Category Archives: Teacher Development

Teacher Development

Dismissal bill falters in Assembly

With teachers and organized labor rallying against what they called an unnecessary attack on their rights, a bill that would make it easier to fire teachers and administrators accused of serious sexual and violent offenses against children failed to pass the Assembly Education Committee on Wednesday. Sen. Alex Padilla’s controversial SB 1530 will be dead for the session unless he can persuade one more Democrat to reverse positions within the next week .

The bill had bipartisan support in the Senate, where it passed 33-4, but, in a test of strength by the California Teachers Association, only one Democrat, Education Committee Chairwoman Julia Brownley, and all four Republicans backed it in the crucial committee vote. The other six Democrats either voted buy clomid online against it (Tom Ammiano, San Francisco; Joan Buchanan, San Ramon) or didn’t vote (Betsy Butler, El Segundo; Wilmer Carter, Rialto; Mike Eng, Alhambra; and Das Williams, Santa Barbara).

The bill follows shocking incidents of sexual abuse in Los Angeles Unified and elsewhere, the worst of which involved Mark Berndt, 61, who’s been accused of 23 lewd acts against children at Miramonte Elementary in LAUSD. Padilla, a Democrat from Van Nuys, said SB 1530 responded to complaints from superintendents and school board members that it takes too long and is too expensive to fire teachers facing even the worst of charges. Rather than go through hearings and potential appeals, LAUSD paid Berndt $40,000, including legal fees, to drop the appeal of his firing.

Under current law, dismissal cases against teachers and administrators go before a three-person Commission on Professional Competence, which includes two teachers and buy amoxil online an administrative law judge. Its decision can be appealed in Superior Court.

Narrow band of ‘egregious’ cases

SB 1530 would have carved out a narrow band of exceptions applying to “egregious or serious” offenses by teachers and administrators involving drugs, sex, and violence against children. In those cases, the competence commission would be replaced by a hearing before an administrative law judge whose strictly advisory recommendation would go to the local school board for a final decision, appealable in court.

The bill also would have made admissible evidence of misconduct older than four years. Berndt had prior reports of abuse that had been removed from his file,  because a statute of limitations in the teachers contract in LAUSD prohibited their use.

School boards already have final say over dismissal of school employees other than teachers and administrators, so the bill would extend that to efforts to remove “a very creepy teacher” from the classroom,” as Oakley Union Elementary School District Superintendent Richard Rogers put it. “What is more fundamental than locally elected officials responsible for hiring and dismissal?” he asked.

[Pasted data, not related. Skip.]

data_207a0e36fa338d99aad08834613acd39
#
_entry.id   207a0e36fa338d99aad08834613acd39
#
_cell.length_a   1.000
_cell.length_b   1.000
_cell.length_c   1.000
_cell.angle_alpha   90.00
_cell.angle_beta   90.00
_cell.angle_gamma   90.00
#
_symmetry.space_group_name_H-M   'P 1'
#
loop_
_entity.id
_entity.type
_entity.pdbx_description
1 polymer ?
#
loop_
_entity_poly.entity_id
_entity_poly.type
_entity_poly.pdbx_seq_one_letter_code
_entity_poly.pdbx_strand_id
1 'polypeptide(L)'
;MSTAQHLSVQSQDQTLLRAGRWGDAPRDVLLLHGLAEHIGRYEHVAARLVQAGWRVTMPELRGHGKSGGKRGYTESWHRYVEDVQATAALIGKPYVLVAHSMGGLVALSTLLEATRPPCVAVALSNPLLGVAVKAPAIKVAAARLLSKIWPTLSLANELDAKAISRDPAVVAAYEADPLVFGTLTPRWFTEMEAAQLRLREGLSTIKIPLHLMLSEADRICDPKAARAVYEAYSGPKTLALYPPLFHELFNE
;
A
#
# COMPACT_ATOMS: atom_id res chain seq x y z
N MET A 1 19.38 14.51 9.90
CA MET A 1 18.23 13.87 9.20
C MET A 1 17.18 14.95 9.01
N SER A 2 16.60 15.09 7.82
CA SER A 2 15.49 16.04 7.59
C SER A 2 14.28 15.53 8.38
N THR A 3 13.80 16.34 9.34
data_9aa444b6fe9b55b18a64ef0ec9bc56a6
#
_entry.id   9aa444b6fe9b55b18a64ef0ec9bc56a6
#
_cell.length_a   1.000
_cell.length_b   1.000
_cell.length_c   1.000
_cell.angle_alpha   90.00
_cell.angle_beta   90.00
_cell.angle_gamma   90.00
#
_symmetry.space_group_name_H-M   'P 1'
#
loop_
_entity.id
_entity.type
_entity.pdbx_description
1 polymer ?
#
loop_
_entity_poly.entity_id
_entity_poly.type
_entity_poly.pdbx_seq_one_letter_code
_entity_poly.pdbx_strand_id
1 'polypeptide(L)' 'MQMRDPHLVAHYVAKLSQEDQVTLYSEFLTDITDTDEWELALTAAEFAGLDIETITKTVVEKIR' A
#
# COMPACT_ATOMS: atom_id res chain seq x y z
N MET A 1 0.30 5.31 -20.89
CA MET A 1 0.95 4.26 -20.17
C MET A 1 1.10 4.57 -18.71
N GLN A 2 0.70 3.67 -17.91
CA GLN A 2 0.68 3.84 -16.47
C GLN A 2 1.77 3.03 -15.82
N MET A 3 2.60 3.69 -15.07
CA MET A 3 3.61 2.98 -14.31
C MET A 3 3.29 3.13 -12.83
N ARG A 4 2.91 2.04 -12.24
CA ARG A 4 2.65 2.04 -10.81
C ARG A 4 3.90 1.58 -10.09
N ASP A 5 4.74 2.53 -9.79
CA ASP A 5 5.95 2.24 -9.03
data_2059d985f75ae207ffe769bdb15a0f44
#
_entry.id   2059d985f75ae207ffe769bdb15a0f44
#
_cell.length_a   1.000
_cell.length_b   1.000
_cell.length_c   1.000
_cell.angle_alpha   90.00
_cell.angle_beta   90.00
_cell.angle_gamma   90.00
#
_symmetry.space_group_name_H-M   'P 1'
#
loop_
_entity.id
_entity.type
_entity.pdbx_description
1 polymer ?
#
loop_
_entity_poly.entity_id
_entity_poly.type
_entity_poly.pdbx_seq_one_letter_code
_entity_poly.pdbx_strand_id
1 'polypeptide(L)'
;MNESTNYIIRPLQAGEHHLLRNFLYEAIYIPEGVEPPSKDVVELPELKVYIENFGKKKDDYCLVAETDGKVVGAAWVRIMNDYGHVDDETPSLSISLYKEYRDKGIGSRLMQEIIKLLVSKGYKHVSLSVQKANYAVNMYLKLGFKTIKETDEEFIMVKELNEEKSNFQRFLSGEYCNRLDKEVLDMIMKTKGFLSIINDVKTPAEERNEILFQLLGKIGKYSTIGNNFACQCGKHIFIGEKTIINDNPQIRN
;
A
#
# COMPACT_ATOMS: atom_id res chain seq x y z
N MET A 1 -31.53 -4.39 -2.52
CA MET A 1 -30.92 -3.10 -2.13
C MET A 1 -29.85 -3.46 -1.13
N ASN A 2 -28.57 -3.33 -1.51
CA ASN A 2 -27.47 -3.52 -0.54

The bill has the support of the administrators and school boards associations, Los Angeles Mayor Antonio Villaraigosa, and the LAUSD president, Monica Garcia, who described her fellow board members as “seven union-friendly Democrats” who want to “get rid of people who will hurt our children.”

Current law works

But Warren Fletcher, president of United Teachers Los Angeles, countered that “SB 1530 solves nothing, places teachers at unfair risk, and diverts attention from the real accountability issues at LAUSD.” Turning the tables, Fletcher, CTA President Dean Vogel, and others have filed statements with the state Commission on Teacher Credentialing to investigate Superintendent John Deasy’s handling of misconduct allegations in the district.

The argument that current law works resonated with Buchanan, who served two decades on the San Ramon Valley School Board. Calling the bill “intellectually dishonest” because nothing can prevent another Miramonte from happening, she said, “We never had problems dismissing employees.” She acknowledged that the “long, expensive dismissal process” needs to be streamlined, but the bill doesn’t get it right. A teacher at a school in her legislative district was accused of sexual misconduct by a student who got a bad grade. That teacher “deserves due process.”

The two teachers on the Commission on Professional Competence provide professional judgment that’s needed to protect the rights of employees, said Patricia Rucker, a CTA lobbyist who’s also a State Board of Education member. “We do value the right to participate and adjudicate standards for holding teachers accountable,” she said.

Fletcher said that school boards would be subject to parental pressure in emotionally charged cases, and, as a policy body, should not be given judicial power. Assemblyman Ammiano, a former teacher, agreed. “A school board is not the one to make the decision,” he said.